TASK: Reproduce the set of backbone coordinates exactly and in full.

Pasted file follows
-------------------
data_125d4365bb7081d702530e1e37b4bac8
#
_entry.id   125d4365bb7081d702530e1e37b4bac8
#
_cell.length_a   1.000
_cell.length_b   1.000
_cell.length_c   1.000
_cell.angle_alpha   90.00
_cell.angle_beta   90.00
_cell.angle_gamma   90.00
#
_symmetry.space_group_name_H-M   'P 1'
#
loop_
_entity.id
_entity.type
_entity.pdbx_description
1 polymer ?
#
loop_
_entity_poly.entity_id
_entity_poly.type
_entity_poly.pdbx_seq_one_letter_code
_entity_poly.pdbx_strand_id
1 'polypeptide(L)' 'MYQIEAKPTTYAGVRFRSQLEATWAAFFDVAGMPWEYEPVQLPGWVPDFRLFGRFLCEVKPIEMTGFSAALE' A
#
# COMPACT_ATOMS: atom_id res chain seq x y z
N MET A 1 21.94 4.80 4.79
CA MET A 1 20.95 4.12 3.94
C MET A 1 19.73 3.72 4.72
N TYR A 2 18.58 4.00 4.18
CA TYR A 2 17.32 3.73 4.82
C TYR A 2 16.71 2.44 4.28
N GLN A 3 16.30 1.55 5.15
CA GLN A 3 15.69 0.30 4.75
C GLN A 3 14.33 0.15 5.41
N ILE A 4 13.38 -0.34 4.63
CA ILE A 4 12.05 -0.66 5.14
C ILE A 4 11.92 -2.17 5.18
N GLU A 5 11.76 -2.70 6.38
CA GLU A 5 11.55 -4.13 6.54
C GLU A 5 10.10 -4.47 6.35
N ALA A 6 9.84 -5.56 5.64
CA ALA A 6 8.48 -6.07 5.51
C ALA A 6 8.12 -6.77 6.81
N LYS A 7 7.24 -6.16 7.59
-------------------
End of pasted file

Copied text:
data_125d4365bb7081d702530e1e37b4bac8
#
_entry.id   125d4365bb7081d702530e1e37b4bac8
#
_cell.length_a   1.000
_cell.length_b   1.000
_cell.length_c   1.000
_cell.angle_alpha   90.00
_cell.angle_beta   90.00
_cell.angle_gamma   90.00
#
_symmetry.space_group_name_H-M   'P 1'
#
loop_
_entity.id
_entity.type
_entity.pdbx_description
1 polymer ?
#
loop_
_entity_poly.entity_id
_entity_poly.type
_entity_poly.pdbx_seq_one_letter_code
_entity_poly.pdbx_strand_id
1 'polypeptide(L)' 'MYQIEAKPTTYAGVRFRSQLEATWAAFFDVAGMPWEYEPVQLPGWVPDFRLFGRFLCEVKPIEMTGFSAALE' A
#
# COMPACT_ATOMS: atom_id res chain seq x y z
N MET A 1 21.94 4.80 4.79
CA MET A 1 20.95 4.12 3.94
C MET A 1 19.73 3.72 4.72
N TYR A 2 18.58 4.00 4.18
CA TYR A 2 17.32 3.73 4.82
C TYR A 2 16.71 2.44 4.28
N GLN A 3 16.30 1.55 5.15
CA GLN A 3 15.69 0.30 4.75
C GLN A 3 14.33 0.15 5.41
N ILE A 4 13.38 -0.34 4.63
CA ILE A 4 12.05 -0.66 5.14
C ILE A 4 11.92 -2.17 5.18
N GLU A 5 11.76 -2.70 6.38
CA GLU A 5 11.55 -4.13 6.54
C GLU A 5 10.10 -4.47 6.35
N ALA A 6 9.84 -5.56 5.64
CA ALA A 6 8.48 -6.07 5.51
C ALA A 6 8.12 -6.77 6.81
N LYS A 7 7.24 -6.16 7.59